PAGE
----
“Faith Formation Amidst Covid 19: A Good Debt (4 of 4)
Romans 13:8-14 ~ Rev. Scott Turnbrook ~ Northwood United ~ September 6, 2020
We don’t like debt, do we? Debts are things we delight in when they are paid off. We are so happy when we finally complete all our car payments and the debt is paid. We are pleased when we pay off our credit card bills and nothing is owing. We are elated when we make our last mortgage payment and proceed to have a mortgage burning party. Indeed, we don’t like debt and we are happy when they are repaid. We breathe a little easier; we feel a comfort not owing anything to anyone; we feel free. I know that, for some of our families who are having financial difficulty during the current pandemic, mounting debt is a real worry in their minds. Debt….and the stress it brings. As the parody of the Snow White and Seven Dwarves song goes: “I owe, I owe, so off to work I go!”
Paul, throughout his letters to the early church, speaks a lot about debt. And in this morning’s text it forms the opening consideration for living the Christian life. Last week, we explored the first half of the 13th chapter of Romans where Paul develops the civic debts we all have: we are to live under the civic laws of the land, to pay taxes, and to live peacefully. In this morning’s text, we learn that the debt continues. The debt is still not fully paid after we have paid taxes and been law abiding citizens. There is still one more debt we carry…the one debt we carry is an indebtedness to love neighbour. This should come as no surprise to the reader of Paul’s letters. Paul writes it throughout all his letters: in Romans, in Galatians, and (of course) in his well known letter to the Corinthians, that we hear recited at many a summer wedding.
So, what is the debt of love which Paul refers? The love he refers to is not that of an emotional or romantic nature, which would be an “eros” love. The Greek language had multiple forms of love and the love he refers to here is “agape” or communal love. It is an attitude we have towards our larger community. This love guides the behaviours and norms that ultimately inform our actions. This love forms the lenses we wear through which we see the world and which guide our action towards caring towards the person next door, the nameless person down the street, the unknown person begging for spare change on the street corner, or the person across the globe that we will never meet. Agape is the love shown for neighbour…no matter where they are. And Paul argues that we have an ongoing debt towards loving them. A debt that never ends.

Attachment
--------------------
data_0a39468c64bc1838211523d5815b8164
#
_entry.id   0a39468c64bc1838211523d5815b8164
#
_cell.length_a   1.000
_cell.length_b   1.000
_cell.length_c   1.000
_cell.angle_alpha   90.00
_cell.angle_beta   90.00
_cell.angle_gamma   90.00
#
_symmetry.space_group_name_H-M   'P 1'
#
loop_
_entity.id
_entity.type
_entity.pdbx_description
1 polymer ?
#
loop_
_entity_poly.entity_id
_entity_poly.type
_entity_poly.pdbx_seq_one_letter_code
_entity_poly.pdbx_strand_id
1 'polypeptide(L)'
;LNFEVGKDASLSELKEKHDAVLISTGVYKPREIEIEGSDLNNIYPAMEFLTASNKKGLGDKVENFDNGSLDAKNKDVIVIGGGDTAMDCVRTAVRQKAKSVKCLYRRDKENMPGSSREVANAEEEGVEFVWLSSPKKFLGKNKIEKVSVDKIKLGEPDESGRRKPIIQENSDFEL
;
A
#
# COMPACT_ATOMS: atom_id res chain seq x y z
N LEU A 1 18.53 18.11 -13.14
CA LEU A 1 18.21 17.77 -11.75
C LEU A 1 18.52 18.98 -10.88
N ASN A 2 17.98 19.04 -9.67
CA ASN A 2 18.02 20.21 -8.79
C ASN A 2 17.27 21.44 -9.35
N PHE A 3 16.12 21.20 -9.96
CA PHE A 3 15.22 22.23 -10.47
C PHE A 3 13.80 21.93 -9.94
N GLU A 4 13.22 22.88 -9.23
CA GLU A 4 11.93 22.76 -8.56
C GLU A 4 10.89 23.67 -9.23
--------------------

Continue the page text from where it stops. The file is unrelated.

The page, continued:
It is an interesting dilemma to consider how one could be commanded to love. Earlier in the chapter, Paul has gone right through summarizing many of the commandments as found in Torah law and he now moves to focus on one more debt that we carry. His placement of love after the commandments, I think, is no accident. Can loving be commanded? Can loving become a rule to be enforced? Can love be a rule? Well, as we broaden our understanding of love, as we just did to this understanding of communal love, the commandment of love begins to make much more sense. This love is not an emotional state we feel towards another, which of course cannot be commanded. You cannot be commanded to romantically love someone. Love, as we know, never makes sense. This love is about action, not emotion. This love is about actively behaving in ways that promote another person’s good; it is about actively loving in ways that do not harm; it is about actively serving, actively caring, actively offering life in all its abundance to another.
And you have already received this kind of love. You know it very well! This is the kind of love that God has first revealed to each of us. This love centres on what God has done, and continues to do, for us. God’s love has offered us life, Creation, and freedom. God’s love has offered us a Messiah in Jesus, whom we name as Christ, who taught, and loved, and even laid down his life that a new life would be revealed. This is the love-debt we carry. This is the debt that we continue to live out in our own ways of living agape love. This is the one debt that we will continue to carry. Paul begins this section “owe no one anything except to love one another”. And, while none of us generally like being in debt, this is one debt that is a good one to carry.